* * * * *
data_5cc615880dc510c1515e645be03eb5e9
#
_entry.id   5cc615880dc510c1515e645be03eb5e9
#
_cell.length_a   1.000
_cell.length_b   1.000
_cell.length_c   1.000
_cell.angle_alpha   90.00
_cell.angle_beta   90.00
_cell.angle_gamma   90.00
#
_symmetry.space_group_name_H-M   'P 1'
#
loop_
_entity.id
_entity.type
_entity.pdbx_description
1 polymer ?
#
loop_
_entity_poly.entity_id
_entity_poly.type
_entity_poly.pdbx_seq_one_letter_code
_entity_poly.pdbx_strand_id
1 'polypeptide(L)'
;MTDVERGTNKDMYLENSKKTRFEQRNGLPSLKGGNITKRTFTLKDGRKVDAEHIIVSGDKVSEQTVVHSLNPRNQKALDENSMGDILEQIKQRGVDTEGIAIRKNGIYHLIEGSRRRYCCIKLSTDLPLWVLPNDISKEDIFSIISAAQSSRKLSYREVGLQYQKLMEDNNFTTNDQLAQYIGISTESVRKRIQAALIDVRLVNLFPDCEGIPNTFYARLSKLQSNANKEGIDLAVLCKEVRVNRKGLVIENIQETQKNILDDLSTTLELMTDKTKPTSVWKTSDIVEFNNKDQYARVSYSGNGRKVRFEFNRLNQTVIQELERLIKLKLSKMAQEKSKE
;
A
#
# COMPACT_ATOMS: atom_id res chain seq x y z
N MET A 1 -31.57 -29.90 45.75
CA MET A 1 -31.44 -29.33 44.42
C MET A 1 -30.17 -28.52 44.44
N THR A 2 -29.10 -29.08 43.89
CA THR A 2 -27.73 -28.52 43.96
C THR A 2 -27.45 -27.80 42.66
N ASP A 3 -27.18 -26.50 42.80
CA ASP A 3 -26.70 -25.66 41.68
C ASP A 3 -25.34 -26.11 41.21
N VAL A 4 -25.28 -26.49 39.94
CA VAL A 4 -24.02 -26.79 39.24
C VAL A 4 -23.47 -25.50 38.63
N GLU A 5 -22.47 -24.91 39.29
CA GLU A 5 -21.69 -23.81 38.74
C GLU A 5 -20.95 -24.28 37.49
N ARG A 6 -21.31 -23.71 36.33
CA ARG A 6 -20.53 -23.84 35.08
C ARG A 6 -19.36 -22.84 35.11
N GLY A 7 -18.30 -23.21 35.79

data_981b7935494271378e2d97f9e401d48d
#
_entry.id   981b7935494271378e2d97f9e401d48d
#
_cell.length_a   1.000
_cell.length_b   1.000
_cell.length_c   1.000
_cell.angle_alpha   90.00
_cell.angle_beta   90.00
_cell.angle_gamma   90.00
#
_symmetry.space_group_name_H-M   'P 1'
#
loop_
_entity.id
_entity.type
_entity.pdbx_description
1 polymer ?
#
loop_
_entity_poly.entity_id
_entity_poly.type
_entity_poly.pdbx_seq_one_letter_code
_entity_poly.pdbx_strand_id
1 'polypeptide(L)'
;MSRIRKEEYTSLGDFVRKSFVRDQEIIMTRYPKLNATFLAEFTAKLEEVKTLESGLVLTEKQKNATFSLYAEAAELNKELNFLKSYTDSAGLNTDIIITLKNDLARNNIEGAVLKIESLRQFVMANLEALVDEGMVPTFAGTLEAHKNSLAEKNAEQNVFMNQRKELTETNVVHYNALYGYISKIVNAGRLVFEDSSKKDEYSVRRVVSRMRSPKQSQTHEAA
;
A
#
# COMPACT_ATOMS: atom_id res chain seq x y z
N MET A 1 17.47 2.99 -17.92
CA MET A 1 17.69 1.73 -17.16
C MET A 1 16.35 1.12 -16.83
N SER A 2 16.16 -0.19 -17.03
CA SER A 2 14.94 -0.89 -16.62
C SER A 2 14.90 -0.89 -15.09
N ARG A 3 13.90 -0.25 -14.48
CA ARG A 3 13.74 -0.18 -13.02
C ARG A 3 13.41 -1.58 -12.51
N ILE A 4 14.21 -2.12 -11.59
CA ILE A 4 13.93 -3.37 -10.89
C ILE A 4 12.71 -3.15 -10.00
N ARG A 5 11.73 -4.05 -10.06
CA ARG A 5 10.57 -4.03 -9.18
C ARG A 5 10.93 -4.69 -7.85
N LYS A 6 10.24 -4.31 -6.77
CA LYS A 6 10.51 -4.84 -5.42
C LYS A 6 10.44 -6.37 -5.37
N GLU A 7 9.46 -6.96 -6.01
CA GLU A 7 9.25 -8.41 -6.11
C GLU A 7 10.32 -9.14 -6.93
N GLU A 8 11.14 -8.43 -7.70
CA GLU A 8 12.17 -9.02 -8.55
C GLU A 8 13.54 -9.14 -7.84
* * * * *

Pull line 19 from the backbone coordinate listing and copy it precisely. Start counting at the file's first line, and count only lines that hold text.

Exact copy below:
#